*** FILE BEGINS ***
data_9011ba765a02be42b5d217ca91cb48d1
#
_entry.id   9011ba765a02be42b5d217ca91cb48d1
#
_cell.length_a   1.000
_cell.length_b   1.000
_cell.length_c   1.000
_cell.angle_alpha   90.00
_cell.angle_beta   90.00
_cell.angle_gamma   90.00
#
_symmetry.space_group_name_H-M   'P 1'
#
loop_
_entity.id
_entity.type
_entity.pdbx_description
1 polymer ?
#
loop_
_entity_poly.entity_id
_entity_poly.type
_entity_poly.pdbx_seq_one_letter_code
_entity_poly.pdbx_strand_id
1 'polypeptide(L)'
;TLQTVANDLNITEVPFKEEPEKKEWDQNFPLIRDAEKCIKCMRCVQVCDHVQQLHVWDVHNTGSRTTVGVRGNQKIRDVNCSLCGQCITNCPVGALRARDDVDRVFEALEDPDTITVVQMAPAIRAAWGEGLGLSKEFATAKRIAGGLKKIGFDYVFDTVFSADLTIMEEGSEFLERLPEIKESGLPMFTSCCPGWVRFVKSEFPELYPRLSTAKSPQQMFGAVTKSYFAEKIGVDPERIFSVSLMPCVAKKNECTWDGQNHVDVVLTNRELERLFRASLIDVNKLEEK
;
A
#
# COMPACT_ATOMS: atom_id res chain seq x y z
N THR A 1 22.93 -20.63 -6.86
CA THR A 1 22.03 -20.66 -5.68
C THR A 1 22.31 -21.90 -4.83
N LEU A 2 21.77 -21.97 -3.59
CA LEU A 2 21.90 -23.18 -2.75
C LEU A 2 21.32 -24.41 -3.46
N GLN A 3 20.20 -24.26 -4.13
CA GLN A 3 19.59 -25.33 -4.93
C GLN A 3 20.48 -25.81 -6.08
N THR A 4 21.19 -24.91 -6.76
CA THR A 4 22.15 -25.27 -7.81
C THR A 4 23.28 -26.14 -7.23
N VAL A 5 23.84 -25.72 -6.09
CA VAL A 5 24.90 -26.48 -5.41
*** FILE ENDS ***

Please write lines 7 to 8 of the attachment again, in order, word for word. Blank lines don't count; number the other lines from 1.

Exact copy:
_cell.length_c   1.000
_cell.angle_alpha   90.00